This is the third and final blog in our Surprise Billing series. Our first two blogs addressed legislation in Texas and California limiting “surprise” or “balance” billing. This article will briefly touch on surprise billing legislation that other states across the nation have implemented, and also look at proposed federal legislation that mirrors those state laws.

In today’s political climate, it is rare to have both sides of the aisle agree on the need to tackle a pressing issue. But leaders from both parties see eye-to-eye when it comes to ending surprise medical billing, a problem that arises in roughly 1 in 5 emergency department visits. However, agreeing that something needs to be fixed is only the first step—agreeing on how to fix it is another, much more difficult, issue. There have been proposals, from both the House and the Senate, with bipartisan support that are based on existing state legislation. Congressional legislation regarding surprise billing is imperative for many Americans, because state legislation does not protect patients enrolled in self-insured employer health plans due to preemption by the Employee Retirement Income Security Act (ERISA).
Continue Reading Proposed Federal Legislation Mirrors State’s Attempts to End Surprise Billing

This is the second blog of our Surprise Billing Series. This article will look at California’s Assembly Bill No. 72 which added sections to the California Health and Safety Code and to the California Insurance Code. This bill was one of the first to limit surprise billing and mandate a minimum re-payment amount from insurers for affected out-of-network services and as such has served as a case study for surprise billing legislation.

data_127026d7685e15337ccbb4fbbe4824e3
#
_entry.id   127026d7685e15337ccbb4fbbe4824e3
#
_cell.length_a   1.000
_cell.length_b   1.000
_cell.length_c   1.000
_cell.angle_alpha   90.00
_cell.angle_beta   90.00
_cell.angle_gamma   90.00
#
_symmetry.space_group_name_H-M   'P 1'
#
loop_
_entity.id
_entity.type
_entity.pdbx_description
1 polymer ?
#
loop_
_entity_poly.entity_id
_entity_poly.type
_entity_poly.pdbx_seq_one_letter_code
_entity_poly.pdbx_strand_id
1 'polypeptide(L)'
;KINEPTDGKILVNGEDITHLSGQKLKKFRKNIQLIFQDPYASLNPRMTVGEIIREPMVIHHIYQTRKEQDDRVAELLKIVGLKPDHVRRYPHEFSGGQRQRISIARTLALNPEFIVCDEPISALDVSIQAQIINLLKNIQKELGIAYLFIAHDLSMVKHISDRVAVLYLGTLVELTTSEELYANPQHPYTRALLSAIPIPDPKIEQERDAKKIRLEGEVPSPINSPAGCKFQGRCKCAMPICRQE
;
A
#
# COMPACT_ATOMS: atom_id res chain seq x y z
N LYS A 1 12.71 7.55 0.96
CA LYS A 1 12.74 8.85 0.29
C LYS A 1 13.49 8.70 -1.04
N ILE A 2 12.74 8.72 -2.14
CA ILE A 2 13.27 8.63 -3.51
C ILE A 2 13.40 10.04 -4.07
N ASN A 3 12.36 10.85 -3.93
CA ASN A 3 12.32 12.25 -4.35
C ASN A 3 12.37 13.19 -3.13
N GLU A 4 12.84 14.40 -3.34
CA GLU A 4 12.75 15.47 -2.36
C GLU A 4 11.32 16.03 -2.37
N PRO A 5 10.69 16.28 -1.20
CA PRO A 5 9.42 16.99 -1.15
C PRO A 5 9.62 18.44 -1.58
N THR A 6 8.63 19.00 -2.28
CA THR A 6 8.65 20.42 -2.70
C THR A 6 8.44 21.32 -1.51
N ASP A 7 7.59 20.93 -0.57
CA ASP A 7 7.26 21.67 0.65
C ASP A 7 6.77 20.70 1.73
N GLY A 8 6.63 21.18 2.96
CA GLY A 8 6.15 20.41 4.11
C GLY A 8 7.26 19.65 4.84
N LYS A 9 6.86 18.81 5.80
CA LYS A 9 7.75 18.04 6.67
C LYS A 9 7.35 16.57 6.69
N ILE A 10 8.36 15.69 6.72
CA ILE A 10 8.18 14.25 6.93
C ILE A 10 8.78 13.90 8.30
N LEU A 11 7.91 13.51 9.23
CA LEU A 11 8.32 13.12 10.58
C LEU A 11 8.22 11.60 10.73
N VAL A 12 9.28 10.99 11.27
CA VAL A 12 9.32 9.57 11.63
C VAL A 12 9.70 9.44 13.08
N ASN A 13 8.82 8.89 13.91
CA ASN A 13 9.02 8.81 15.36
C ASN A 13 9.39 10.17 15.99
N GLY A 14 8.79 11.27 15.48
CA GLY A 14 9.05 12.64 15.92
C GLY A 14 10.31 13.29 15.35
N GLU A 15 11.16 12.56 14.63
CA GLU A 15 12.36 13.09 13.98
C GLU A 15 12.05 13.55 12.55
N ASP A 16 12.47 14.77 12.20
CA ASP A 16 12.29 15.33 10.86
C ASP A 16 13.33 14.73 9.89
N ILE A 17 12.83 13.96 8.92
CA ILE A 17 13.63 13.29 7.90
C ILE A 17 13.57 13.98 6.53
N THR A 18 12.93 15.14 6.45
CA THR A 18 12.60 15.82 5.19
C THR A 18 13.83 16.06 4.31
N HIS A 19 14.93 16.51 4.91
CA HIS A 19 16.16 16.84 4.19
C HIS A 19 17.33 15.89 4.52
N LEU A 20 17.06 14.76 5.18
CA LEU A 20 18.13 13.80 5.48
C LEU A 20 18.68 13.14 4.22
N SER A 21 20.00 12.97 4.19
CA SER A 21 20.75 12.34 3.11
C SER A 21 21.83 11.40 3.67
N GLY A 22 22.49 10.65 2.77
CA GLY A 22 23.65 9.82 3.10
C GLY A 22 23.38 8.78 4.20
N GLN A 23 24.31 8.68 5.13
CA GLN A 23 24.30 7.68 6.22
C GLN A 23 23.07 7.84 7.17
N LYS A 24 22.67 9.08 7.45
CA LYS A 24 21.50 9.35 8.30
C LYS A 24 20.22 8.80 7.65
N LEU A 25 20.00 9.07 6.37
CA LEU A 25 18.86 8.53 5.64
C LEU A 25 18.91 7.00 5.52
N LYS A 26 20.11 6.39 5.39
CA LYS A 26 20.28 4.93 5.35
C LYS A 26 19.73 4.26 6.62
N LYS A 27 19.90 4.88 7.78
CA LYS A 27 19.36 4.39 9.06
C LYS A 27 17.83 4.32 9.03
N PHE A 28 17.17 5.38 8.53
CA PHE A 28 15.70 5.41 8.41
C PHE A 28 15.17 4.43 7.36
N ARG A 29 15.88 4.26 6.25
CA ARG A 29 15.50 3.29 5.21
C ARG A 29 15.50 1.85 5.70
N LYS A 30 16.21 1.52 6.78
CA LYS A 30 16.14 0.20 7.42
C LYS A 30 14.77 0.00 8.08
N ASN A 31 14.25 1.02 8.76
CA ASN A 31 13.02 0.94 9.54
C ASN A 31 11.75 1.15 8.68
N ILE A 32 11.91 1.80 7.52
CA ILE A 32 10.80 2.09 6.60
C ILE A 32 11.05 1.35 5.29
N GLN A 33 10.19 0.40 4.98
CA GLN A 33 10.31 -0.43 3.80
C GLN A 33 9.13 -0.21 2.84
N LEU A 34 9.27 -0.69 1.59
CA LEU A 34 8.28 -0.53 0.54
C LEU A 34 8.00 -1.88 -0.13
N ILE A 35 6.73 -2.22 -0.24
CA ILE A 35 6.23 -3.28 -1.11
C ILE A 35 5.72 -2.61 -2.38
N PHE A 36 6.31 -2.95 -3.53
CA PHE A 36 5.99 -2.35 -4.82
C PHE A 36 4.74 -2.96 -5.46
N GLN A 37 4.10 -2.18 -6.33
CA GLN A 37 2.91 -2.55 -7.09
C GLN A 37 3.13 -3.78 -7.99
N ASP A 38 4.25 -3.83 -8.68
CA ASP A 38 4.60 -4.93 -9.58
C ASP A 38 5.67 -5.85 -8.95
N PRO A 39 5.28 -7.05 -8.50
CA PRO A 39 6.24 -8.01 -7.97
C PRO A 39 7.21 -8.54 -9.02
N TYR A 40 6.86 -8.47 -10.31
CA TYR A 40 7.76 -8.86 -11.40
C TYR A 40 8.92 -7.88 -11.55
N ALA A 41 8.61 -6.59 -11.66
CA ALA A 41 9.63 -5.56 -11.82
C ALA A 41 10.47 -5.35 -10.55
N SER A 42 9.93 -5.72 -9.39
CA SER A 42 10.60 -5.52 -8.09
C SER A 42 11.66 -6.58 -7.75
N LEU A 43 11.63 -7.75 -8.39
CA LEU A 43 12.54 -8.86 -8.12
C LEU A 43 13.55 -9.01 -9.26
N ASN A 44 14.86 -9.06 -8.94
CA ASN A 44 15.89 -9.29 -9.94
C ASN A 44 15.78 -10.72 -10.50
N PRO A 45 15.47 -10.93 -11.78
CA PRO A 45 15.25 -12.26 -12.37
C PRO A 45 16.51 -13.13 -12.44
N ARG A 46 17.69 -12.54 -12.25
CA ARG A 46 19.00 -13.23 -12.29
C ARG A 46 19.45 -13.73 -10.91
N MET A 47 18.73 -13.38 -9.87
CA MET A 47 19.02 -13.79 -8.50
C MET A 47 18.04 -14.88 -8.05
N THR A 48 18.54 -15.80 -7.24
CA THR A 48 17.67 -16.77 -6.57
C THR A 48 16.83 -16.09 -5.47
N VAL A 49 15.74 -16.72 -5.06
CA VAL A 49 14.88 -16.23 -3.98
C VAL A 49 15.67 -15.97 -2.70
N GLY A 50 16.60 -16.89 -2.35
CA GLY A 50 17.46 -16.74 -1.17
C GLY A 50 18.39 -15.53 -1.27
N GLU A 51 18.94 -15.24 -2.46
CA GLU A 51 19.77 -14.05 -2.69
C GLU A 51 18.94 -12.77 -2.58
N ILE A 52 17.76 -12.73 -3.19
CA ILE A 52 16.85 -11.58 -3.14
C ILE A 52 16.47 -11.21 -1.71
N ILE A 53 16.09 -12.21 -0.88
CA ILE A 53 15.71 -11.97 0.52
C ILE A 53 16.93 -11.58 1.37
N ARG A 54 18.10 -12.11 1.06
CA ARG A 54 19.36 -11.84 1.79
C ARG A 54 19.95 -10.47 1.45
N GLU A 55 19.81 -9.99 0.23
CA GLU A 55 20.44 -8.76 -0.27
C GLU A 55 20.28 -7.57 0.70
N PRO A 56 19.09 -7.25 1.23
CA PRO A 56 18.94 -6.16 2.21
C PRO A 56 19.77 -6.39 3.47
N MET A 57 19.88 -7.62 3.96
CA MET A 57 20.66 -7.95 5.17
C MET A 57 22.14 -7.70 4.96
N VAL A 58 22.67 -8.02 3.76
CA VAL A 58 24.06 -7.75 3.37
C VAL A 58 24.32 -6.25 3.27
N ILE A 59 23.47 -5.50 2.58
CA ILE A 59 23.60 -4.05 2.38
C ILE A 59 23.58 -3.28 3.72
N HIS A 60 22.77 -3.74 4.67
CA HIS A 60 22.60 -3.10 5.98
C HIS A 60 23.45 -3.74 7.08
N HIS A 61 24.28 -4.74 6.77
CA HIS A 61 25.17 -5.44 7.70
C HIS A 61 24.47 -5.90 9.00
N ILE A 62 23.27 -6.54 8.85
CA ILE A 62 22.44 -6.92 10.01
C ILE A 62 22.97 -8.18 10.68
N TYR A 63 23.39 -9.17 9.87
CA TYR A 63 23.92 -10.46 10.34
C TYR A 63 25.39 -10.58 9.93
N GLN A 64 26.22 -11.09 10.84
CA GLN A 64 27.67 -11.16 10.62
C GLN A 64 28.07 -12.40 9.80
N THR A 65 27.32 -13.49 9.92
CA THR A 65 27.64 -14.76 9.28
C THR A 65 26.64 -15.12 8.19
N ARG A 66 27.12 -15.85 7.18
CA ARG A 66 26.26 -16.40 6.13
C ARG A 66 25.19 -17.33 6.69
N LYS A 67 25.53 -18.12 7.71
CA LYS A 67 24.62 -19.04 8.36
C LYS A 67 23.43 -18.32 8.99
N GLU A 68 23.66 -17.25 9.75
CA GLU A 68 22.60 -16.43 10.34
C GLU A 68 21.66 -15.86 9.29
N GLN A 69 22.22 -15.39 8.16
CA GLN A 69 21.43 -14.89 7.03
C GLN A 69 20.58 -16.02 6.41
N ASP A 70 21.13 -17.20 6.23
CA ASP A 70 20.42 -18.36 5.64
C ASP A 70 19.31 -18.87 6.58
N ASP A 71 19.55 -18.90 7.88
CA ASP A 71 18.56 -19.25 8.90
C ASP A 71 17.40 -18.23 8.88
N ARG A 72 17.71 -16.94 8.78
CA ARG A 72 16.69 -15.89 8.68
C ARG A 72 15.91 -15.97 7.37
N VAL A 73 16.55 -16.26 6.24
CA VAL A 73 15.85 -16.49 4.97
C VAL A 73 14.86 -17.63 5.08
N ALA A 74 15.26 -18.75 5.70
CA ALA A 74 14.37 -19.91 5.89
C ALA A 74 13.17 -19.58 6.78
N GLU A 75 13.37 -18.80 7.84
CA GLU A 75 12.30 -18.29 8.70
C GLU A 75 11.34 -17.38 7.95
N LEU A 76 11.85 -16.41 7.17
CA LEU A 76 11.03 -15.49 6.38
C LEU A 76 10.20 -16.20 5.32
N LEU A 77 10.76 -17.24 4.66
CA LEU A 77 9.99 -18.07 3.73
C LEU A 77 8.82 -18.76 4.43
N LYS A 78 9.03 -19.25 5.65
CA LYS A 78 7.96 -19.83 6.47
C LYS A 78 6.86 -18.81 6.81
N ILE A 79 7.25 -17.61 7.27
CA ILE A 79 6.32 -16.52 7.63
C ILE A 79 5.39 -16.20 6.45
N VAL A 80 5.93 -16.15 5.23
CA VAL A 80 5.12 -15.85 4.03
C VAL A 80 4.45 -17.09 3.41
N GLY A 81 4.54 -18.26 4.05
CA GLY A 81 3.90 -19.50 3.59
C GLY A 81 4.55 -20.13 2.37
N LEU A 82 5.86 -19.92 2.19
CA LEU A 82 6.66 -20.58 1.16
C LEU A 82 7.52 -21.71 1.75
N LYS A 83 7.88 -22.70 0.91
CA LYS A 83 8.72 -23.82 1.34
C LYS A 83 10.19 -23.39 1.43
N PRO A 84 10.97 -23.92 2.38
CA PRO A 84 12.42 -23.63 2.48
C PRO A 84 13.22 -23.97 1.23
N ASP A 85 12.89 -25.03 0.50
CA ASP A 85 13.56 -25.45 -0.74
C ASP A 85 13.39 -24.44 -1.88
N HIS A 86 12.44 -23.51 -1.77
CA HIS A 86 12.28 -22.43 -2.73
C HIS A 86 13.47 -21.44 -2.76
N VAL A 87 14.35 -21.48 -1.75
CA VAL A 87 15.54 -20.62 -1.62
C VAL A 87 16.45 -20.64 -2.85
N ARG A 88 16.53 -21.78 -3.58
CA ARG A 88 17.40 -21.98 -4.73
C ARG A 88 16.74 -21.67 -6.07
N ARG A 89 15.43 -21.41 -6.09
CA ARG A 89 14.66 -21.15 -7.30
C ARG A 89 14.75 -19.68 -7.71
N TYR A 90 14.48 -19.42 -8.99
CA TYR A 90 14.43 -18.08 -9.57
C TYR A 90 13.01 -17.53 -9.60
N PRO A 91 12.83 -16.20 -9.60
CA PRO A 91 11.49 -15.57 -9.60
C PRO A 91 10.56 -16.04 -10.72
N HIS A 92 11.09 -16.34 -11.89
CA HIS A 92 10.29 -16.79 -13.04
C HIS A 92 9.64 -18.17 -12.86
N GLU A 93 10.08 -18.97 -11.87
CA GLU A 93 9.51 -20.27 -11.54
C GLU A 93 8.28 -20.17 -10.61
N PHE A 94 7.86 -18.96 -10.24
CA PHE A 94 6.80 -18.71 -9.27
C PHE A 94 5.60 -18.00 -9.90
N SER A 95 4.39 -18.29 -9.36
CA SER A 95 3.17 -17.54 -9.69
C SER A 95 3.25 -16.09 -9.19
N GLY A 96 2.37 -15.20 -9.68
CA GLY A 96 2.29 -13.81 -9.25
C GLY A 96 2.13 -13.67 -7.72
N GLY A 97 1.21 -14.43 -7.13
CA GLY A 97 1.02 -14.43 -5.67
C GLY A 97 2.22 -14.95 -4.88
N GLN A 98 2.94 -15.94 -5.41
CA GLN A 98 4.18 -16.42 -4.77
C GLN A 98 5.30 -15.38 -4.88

On September 23, 2016, the California Legislature passed Assembly Bill 72 (“the Law”). The Law applies to Health Care Service Plans regulated by the California Department of Managed Health Care (“DMHC”) and health insurers regulated by the California Department of Insurance (“CDI”) who have issued, amended, or renewed plans or policies after July 1, 2017. The Law has allowed other states across the US, as well as the Federal government, to observe how a change in handling surprise billing could affect patients and health care providers.
Continue Reading California Law Serves as a Case Study for Surprise Billing Legislation

It’s an exciting time to be in Austin for those in the healthcare and technology space. Members of our local healthcare team will be attending and participating in the various sessions and events that are occurring Friday, March 8 – Monday, March 11 in conjunction with the SXSW Interactive Festival.
Continue Reading Innovators, Entrepreneurs and Investors Gear Up for the 2019 SXSW Interactive Festival

Husch Blackwell welcomes two attorneys to its Denver office: Senior Counsel Julie A. Sullivan and Associate Lawson S. Parker II. Sullivan and Parker both join the firm’s Healthcare, Life Sciences & Education industry team.

Sullivan has served as both in-house and external counsel to members of the healthcare industry. She counsels clients on a variety of regulatory and compliance issues, and transactional matters, and has also assisted clients with mergers and acquisitions. Parker assists hospitals, physicians, single and multi-specialty group practices, dentists and other healthcare professionals with respect to their operational, transactional and regulatory compliance matters. He also advises on mergers and acquisitions, joint ventures, the sale of healthcare-related entities and employment matters.
Continue Reading Husch Blackwell adds 2 healthcare attorneys in Denver